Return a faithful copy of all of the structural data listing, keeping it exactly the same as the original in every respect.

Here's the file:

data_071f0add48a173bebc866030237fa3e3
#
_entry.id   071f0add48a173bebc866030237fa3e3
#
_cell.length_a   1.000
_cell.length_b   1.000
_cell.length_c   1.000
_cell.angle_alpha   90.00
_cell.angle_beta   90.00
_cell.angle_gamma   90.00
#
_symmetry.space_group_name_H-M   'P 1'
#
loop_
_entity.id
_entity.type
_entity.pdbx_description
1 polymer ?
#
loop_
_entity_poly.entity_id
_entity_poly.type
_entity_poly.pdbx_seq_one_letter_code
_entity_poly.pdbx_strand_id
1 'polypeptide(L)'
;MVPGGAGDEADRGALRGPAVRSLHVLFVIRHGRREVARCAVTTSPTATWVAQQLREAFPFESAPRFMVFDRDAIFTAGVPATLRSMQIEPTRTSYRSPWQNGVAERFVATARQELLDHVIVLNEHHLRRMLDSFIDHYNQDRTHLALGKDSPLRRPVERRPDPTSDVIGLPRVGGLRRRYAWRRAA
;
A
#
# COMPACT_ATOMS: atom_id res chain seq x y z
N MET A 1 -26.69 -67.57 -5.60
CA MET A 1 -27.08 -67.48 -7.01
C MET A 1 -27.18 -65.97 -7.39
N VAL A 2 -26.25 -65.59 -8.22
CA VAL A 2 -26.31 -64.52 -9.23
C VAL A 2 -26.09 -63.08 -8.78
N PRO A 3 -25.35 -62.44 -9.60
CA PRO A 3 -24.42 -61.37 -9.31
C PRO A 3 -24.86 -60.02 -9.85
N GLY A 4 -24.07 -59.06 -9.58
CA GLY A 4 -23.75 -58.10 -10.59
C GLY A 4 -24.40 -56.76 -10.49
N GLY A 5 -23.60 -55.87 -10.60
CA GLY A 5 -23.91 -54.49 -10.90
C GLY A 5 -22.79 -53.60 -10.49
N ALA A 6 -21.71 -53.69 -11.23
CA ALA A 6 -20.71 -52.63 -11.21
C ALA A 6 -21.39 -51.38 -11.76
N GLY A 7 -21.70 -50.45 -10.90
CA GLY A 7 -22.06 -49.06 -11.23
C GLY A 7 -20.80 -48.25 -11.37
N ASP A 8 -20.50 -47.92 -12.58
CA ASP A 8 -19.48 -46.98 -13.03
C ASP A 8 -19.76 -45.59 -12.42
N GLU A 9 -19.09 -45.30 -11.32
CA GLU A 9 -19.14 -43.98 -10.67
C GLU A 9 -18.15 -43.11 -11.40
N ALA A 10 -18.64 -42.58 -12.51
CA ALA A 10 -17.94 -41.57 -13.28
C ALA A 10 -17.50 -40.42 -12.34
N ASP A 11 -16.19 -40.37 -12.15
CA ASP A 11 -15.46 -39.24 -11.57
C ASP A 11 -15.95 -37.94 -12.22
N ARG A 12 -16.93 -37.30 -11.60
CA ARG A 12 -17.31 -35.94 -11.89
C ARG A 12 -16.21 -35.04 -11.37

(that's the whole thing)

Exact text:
data_071f0add48a173bebc866030237fa3e3
#
_entry.id   071f0add48a173bebc866030237fa3e3
#
_cell.length_a   1.000
_cell.length_b   1.000
_cell.length_c   1.000
_cell.angle_alpha   90.00
_cell.angle_beta   90.00
_cell.angle_gamma   90.00
#
_symmetry.space_group_name_H-M   'P 1'
#
loop_
_entity.id
_entity.type
_entity.pdbx_description
1 polymer ?
#
loop_
_entity_poly.entity_id
_entity_poly.type
_entity_poly.pdbx_seq_one_letter_code
_entity_poly.pdbx_strand_id
1 'polypeptide(L)'
;MVPGGAGDEADRGALRGPAVRSLHVLFVIRHGRREVARCAVTTSPTATWVAQQLREAFPFESAPRFMVFDRDAIFTAGVPATLRSMQIEPTRTSYRSPWQNGVAERFVATARQELLDHVIVLNEHHLRRMLDSFIDHYNQDRTHLALGKDSPLRRPVERRPDPTSDVIGLPRVGGLRRRYAWRRAA
;
A
#
# COMPACT_ATOMS: atom_id res chain seq x y z
N MET A 1 -26.69 -67.57 -5.60
CA MET A 1 -27.08 -67.48 -7.01
C MET A 1 -27.18 -65.97 -7.39
N VAL A 2 -26.25 -65.59 -8.22
CA VAL A 2 -26.31 -64.52 -9.23
C VAL A 2 -26.09 -63.08 -8.78
N PRO A 3 -25.35 -62.44 -9.60
CA PRO A 3 -24.42 -61.37 -9.31
C PRO A 3 -24.86 -60.02 -9.85
N GLY A 4 -24.07 -59.06 -9.58
CA GLY A 4 -23.75 -58.10 -10.59
C GLY A 4 -24.40 -56.76 -10.49
N GLY A 5 -23.60 -55.87 -10.60
CA GLY A 5 -23.91 -54.49 -10.90
C GLY A 5 -22.79 -53.60 -10.49
N ALA A 6 -21.71 -53.69 -11.23
CA ALA A 6 -20.71 -52.63 -11.21
C ALA A 6 -21.39 -51.38 -11.76
N GLY A 7 -21.70 -50.45 -10.90
CA GLY A 7 -22.06 -49.06 -11.23
C GLY A 7 -20.80 -48.25 -11.37
N ASP A 8 -20.50 -47.92 -12.58
CA ASP A 8 -19.48 -46.98 -13.03
C ASP A 8 -19.76 -45.59 -12.42
N GLU A 9 -19.09 -45.30 -11.32
CA GLU A 9 -19.14 -43.98 -10.67
C GLU A 9 -18.15 -43.11 -11.40
N ALA A 10 -18.64 -42.58 -12.51
CA ALA A 10 -17.94 -41.57 -13.28
C ALA A 10 -17.50 -40.42 -12.34
N ASP A 11 -16.19 -40.37 -12.15
CA ASP A 11 -15.46 -39.24 -11.57
C ASP A 11 -15.95 -37.94 -12.22
N ARG A 12 -16.93 -37.30 -11.60
CA ARG A 12 -17.31 -35.94 -11.89
C ARG A 12 -16.21 -35.04 -11.37